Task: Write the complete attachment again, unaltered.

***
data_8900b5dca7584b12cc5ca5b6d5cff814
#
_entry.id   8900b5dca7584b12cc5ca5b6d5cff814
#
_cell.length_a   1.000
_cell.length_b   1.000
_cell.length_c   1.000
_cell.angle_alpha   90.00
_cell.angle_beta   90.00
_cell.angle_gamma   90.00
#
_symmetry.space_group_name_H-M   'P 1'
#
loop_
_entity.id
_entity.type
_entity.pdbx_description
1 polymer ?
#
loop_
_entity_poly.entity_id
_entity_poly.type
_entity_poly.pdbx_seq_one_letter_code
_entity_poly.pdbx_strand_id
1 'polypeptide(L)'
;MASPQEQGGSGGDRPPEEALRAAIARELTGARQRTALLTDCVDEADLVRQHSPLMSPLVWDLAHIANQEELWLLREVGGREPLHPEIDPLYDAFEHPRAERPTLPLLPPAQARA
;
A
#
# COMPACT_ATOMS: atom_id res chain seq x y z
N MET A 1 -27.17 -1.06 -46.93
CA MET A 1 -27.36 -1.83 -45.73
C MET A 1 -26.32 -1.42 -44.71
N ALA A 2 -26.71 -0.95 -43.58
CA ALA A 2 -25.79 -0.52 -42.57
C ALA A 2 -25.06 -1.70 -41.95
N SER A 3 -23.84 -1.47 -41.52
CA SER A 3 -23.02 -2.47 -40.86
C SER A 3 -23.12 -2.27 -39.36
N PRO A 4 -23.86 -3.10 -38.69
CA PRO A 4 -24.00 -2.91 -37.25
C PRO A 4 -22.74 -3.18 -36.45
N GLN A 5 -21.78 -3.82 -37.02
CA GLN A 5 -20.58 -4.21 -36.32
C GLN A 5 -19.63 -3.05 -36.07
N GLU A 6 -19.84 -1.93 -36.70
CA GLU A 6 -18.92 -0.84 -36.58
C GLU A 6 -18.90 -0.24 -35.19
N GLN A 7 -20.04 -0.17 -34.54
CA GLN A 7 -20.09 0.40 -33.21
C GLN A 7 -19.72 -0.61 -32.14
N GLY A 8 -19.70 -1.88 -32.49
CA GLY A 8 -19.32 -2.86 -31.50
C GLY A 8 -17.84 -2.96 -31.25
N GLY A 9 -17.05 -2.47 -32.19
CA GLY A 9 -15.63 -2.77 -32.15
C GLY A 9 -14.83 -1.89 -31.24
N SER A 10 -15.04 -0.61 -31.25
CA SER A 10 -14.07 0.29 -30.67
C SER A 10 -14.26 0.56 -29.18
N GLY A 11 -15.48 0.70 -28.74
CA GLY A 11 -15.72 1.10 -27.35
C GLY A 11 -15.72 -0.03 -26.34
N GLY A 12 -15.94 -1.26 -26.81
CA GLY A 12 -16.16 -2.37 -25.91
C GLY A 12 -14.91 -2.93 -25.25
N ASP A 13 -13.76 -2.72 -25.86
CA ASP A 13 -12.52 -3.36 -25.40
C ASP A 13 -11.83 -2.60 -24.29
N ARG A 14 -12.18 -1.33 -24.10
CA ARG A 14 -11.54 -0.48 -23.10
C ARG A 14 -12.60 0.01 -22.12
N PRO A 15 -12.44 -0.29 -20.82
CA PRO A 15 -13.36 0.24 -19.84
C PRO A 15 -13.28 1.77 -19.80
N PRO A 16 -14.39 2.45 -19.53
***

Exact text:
data_8900b5dca7584b12cc5ca5b6d5cff814
#
_entry.id   8900b5dca7584b12cc5ca5b6d5cff814
#
_cell.length_a   1.000
_cell.length_b   1.000
_cell.length_c   1.000
_cell.angle_alpha   90.00
_cell.angle_beta   90.00
_cell.angle_gamma   90.00
#
_symmetry.space_group_name_H-M   'P 1'
#
loop_
_entity.id
_entity.type
_entity.pdbx_description
1 polymer ?
#
loop_
_entity_poly.entity_id
_entity_poly.type
_entity_poly.pdbx_seq_one_letter_code
_entity_poly.pdbx_strand_id
1 'polypeptide(L)'
;MASPQEQGGSGGDRPPEEALRAAIARELTGARQRTALLTDCVDEADLVRQHSPLMSPLVWDLAHIANQEELWLLREVGGREPLHPEIDPLYDAFEHPRAERPTLPLLPPAQARA
;
A
#
# COMPACT_ATOMS: atom_id res chain seq x y z
N MET A 1 -27.17 -1.06 -46.93
CA MET A 1 -27.36 -1.83 -45.73
C MET A 1 -26.32 -1.42 -44.71
N ALA A 2 -26.71 -0.95 -43.58
CA ALA A 2 -25.79 -0.52 -42.57
C ALA A 2 -25.06 -1.70 -41.95
N SER A 3 -23.84 -1.47 -41.52
CA SER A 3 -23.02 -2.47 -40.86
C SER A 3 -23.12 -2.27 -39.36
N PRO A 4 -23.86 -3.10 -38.69
CA PRO A 4 -24.00 -2.91 -37.25
C PRO A 4 -22.74 -3.18 -36.45
N GLN A 5 -21.78 -3.82 -37.02
CA GLN A 5 -20.58 -4.21 -36.32
C GLN A 5 -19.63 -3.05 -36.07
N GLU A 6 -19.84 -1.93 -36.70
CA GLU A 6 -18.92 -0.84 -36.58
C GLU A 6 -18.90 -0.24 -35.19
N GLN A 7 -20.04 -0.17 -34.54
CA GLN A 7 -20.09 0.40 -33.21
C GLN A 7 -19.72 -0.61 -32.14
N GLY A 8 -19.70 -1.88 -32.49
CA GLY A 8 -19.32 -2.86 -31.50
C GLY A 8 -17.84 -2.96 -31.25
N GLY A 9 -17.05 -2.47 -32.19
CA GLY A 9 -15.63 -2.77 -32.15
C GLY A 9 -14.83 -1.89 -31.24
N SER A 10 -15.04 -0.61 -31.25
CA SER A 10 -14.07 0.29 -30.67
C SER A 10 -14.26 0.56 -29.18
N GLY A 11 -15.48 0.70 -28.74
CA GLY A 11 -15.72 1.10 -27.35
C GLY A 11 -15.72 -0.03 -26.34
N GLY A 12 -15.94 -1.26 -26.81
CA GLY A 12 -16.16 -2.37 -25.91
C GLY A 12 -14.91 -2.93 -25.25
N ASP A 13 -13.76 -2.72 -25.86
CA ASP A 13 -12.52 -3.36 -25.40
C ASP A 13 -11.83 -2.60 -24.29
N ARG A 14 -12.18 -1.33 -24.10
CA ARG A 14 -11.54 -0.48 -23.10
C ARG A 14 -12.60 0.01 -22.12
N PRO A 15 -12.44 -0.29 -20.82
CA PRO A 15 -13.36 0.24 -19.84
C PRO A 15 -13.28 1.77 -19.80
N PRO A 16 -14.39 2.45 -19.53